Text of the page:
Thomas Boat, MD, dean of the UC College of Medicine, on Wednesday challenged faculty and staff to commit to transformational improvement with the goal of placing the college among the nation’s elite medical schools.
Boat’s challenge came as he shared his vision for the college in an address to a nearly filled Kresge Auditorium marking his first major speech as dean and vice president for health affairs, a role assumed July 1, 2011, after serving three years as executive associate dean. It was titled, "UC College of Medicine: A Candid Assessment, An Upward Trajectory." Follow-up presentations on research, clinical care, finance and education will be offered in the coming months by the college’s four senior associate deans.
"All around us I see opportunity," Boat said. "I know that five years from now we are going to be a lot better, and 10 years from now we ought to go from that point to reach even greater heights.”
Specifically, Boat noted that the College of Medicine is ranked 42nd overall and 17th among public schools in USNews and World Report’s national rankings of medical schools. However, he added, "that's not good enough. The bottom line is we should be solidly in the top 20 medical schools 10 years from now—and we can do that.”
Accomplishing that goal, Boat said, will require incremental transformational change. "The change I’m talking about is day-to-day improvement, assessing where we are and then going on to further improvements.”
Boat said he and his leadership team will be focusing on five areas of improvement over the next five years: patient care, education, research, finance and faculty development. In addition to achieving a Top 20 ranking, his vision for the College includes:
Making the UC College of Medicine the preferred destination in the Midwest for the best medical students, graduate students, residents and postdoctoral fellows.
Making UC Health the regional care center of choice for patients who require complex procedures.
Joining the University of Pittsburgh, the University of Michigan and Washington University in St. Louis as elite biomedical research institutions in the Midwest.
Regarding patient care, Boat said it will be important to work with other health care providers in Cincinnati and the Tristate. "We are beginning talks with other hospital systems," he said, adding, "what we need to do is think about how what we do in our system can be complementary with what is being done in the community so we can join hands and work together rather than working competitively."
Citing the college’s new educational curriculum, Boat said, "We do need to prepare our trainees for the new world of medicine, and they have to have experiences in quality improvement and in figuring out how to add value rather than taking value away from the medical system.”
Research efforts, Boat said, should strive to connect discovery with clinical application and address major health care needs with cross-disciplinary research.
"I think that there is great opportunity in the College of Medicine to take advantage of funding opportunities in the area of health services research. We’re doing some, but not enough. I think it’s pretty clear that we’ll change outcomes more by improving how we deliver care than by what care we deliver. Prevention research and understanding health-related behaviors are going to be very important in the future and there will be funding opportunities."
The college’s researchers must take advantage of collaborative opportunities with colleagues at key affiliates such as Cincinnati Children’s Hospital Medical Center and the Cincinnati Department of Veterans Affairs Medical Center. Researchers also must advance collaborations with colleagues from UC’s west campus.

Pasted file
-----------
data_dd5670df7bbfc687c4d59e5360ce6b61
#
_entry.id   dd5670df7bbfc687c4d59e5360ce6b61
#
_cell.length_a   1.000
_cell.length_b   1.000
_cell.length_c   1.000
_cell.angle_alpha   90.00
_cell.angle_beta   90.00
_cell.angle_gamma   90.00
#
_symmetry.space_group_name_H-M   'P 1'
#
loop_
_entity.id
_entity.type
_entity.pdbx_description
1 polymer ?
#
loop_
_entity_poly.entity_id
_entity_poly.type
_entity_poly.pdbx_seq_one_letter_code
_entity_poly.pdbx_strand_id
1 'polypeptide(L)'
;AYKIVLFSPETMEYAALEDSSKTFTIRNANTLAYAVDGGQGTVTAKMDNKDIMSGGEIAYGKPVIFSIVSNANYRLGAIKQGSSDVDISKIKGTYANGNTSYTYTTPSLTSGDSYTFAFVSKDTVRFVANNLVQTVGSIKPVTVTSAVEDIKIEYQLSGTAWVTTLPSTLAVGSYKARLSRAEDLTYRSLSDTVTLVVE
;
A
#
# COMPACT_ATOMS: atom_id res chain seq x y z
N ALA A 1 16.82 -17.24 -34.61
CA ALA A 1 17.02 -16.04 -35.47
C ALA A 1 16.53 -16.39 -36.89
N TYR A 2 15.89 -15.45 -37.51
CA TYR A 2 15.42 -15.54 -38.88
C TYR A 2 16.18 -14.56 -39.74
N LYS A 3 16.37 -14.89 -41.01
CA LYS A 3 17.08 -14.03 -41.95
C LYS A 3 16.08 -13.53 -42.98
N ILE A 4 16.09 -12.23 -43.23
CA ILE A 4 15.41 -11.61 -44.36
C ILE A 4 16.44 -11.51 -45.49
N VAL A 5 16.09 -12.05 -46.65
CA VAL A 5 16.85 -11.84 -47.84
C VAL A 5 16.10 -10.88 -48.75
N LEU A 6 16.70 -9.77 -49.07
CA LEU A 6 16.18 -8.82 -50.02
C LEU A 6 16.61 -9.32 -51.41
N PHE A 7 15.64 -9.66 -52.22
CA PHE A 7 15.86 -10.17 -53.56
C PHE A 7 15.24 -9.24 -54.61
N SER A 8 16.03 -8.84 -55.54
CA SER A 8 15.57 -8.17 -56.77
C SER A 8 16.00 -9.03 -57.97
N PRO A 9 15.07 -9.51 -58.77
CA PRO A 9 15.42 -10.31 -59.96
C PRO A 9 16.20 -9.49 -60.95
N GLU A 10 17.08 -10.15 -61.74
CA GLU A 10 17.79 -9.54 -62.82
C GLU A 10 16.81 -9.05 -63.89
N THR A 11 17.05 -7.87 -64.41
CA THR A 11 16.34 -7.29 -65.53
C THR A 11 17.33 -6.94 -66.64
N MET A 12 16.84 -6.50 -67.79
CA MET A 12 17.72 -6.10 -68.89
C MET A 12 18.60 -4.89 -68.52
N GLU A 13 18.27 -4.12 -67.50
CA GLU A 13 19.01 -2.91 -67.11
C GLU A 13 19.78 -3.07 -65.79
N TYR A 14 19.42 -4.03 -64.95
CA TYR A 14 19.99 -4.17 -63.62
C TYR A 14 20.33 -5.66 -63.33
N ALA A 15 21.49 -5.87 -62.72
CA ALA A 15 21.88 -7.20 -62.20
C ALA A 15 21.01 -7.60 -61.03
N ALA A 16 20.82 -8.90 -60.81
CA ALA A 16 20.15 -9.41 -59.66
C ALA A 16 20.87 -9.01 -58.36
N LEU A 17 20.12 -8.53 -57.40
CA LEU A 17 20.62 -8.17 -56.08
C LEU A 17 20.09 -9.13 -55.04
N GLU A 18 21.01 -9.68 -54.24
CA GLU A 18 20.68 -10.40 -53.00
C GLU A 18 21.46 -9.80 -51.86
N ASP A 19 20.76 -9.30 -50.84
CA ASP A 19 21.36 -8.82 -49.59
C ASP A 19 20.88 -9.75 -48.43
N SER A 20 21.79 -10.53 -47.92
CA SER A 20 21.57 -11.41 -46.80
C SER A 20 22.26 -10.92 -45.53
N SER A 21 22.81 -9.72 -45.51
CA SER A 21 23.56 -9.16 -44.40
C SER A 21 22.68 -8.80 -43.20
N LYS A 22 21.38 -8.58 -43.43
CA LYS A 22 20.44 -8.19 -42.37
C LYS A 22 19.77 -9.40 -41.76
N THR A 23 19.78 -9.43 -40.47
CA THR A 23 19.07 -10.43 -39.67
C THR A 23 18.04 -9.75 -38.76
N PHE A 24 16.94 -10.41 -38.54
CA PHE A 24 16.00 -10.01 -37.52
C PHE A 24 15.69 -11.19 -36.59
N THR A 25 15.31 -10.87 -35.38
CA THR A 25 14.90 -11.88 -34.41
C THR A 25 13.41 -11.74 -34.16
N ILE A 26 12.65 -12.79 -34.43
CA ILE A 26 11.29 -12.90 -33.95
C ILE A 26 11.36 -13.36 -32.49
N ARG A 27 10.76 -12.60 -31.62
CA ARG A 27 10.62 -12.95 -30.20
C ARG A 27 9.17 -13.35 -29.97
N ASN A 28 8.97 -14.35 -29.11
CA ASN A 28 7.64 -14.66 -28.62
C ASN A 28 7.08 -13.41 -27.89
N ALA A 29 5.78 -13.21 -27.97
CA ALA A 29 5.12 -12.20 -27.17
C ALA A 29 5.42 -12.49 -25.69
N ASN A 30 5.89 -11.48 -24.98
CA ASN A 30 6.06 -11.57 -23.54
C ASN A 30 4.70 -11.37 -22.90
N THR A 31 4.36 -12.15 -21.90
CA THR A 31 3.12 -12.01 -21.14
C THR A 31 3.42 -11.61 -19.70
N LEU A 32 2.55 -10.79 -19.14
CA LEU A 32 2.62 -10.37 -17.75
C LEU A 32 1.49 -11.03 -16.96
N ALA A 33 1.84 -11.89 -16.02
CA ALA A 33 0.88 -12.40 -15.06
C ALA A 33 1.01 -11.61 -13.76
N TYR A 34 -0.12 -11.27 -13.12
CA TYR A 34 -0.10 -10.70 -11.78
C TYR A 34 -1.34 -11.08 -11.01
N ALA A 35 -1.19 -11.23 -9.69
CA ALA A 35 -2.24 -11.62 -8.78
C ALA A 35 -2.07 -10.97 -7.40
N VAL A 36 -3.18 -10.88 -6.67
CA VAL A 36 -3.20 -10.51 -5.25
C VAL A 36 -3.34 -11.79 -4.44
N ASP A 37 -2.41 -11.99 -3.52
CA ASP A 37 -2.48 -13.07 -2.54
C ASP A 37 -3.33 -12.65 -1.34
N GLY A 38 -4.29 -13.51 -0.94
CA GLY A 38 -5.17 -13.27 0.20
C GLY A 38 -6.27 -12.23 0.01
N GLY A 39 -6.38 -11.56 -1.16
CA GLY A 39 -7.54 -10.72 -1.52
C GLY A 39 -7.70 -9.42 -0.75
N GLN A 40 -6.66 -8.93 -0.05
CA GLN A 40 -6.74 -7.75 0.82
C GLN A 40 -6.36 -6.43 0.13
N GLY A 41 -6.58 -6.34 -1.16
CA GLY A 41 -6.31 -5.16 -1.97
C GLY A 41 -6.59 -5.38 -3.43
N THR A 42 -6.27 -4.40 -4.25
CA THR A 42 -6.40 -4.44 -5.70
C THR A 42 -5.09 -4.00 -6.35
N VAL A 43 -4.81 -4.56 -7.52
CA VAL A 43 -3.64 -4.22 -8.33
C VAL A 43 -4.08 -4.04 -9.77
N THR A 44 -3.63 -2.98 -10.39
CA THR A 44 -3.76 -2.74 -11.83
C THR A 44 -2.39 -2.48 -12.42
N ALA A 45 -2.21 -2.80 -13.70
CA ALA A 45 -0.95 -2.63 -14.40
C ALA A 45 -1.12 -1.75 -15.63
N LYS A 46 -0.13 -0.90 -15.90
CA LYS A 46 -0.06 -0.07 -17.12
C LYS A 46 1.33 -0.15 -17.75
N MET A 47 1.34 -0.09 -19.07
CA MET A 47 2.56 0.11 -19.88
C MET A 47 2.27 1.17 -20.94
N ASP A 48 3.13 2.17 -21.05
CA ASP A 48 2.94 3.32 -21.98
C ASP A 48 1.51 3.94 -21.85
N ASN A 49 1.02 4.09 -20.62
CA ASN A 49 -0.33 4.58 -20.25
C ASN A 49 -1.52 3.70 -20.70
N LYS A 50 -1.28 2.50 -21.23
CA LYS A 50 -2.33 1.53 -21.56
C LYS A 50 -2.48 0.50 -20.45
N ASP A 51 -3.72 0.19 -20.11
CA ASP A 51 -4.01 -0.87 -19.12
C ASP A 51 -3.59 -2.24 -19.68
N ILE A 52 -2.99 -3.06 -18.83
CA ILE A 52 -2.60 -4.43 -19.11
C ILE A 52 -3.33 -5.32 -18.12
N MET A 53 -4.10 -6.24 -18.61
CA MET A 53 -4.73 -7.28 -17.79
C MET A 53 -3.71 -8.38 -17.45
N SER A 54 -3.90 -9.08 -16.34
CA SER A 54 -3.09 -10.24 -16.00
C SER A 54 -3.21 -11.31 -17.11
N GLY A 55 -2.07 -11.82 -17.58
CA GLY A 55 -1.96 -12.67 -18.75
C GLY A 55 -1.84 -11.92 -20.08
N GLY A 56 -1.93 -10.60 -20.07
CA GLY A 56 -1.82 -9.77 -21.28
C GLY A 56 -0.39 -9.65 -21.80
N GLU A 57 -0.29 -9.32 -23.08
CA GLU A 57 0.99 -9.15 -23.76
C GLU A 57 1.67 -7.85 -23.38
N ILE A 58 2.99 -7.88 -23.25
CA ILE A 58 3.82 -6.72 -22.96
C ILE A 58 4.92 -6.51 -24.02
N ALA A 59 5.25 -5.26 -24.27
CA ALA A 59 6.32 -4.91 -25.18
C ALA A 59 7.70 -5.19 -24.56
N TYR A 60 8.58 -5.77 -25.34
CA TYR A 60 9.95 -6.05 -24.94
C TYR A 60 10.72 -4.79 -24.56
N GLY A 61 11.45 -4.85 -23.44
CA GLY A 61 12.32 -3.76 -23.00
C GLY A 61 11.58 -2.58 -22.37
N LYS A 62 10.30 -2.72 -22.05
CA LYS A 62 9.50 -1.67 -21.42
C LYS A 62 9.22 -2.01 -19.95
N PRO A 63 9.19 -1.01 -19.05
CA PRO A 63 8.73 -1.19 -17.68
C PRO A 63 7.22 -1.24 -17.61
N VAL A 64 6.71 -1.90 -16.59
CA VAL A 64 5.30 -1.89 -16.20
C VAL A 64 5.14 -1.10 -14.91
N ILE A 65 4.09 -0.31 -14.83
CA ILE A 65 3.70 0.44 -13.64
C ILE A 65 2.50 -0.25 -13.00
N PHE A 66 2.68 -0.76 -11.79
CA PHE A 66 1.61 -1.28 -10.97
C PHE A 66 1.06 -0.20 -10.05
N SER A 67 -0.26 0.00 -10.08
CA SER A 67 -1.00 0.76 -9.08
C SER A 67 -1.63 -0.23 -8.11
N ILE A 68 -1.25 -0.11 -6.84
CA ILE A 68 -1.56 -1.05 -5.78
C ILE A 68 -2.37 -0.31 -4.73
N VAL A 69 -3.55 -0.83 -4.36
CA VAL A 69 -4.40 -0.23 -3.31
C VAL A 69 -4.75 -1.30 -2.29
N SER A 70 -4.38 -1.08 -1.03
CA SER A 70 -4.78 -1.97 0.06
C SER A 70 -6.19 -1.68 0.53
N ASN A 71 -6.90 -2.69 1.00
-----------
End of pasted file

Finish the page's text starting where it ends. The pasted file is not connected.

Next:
"We need to keep in mind that in this day and age, team science works best and collaborative efforts have to be nurtured. There are colleges and programs on the west campus that are as good as any in the country. We need to team up to drive our health agenda. I see a time when there are going to be campuswide health-related programs. We are all a part of the University of Cincinnati, and if we can elevate the stature of the entire campus we’re going to be the beneficiary."
The college faces financial challenges in the current economic climate, Boat said, and is working to eliminate waste by centralizing its support structure. He added, "We have to create new revenue streams. If we are going to do institutional investment, it must be in the kind of science that is going to get extramural funding.”
Faculty development must be in line with the college’s goals, Boat said. "We need to create thematic, multidisciplinary approaches, and the way to do that is to bring in leaders—leaders who are good scientists, leaders who understand clinical medicine, who can manage and leaders who can manage to important goals."
Boat also stressed the importance of staying connected with UC College of Medicine alumni. "More personal contact is needed," he said. "A lot of our graduates are practicing medicine in Cincinnati, and rather than viewing them as competition or the enemy, we need to work with them.”
Above all, Boat stressed, the next five years will be a time of change.
"For all of you, it’s your chance for a change, and what you’ve got is choice as to how you are going to participate and manage it. And I hope that all of you in fact see this as an opportunity to get involved."
Boat compared the job ahead to the 39 steps leading from Eden Avenue to the gleaming CARE/Crawley Building, which opened in 2008 and houses labs, offices and collaborative space.
"This is the way we’re going to get to the top," he said, via an incremental, step-by-step approach. "My sense is that if we take this kind of approach, we are going to look back five or 10 years from now and say, ‘Wow—look what we did,’ and we will feel really good about the UC College of Medicine because of what we put in place."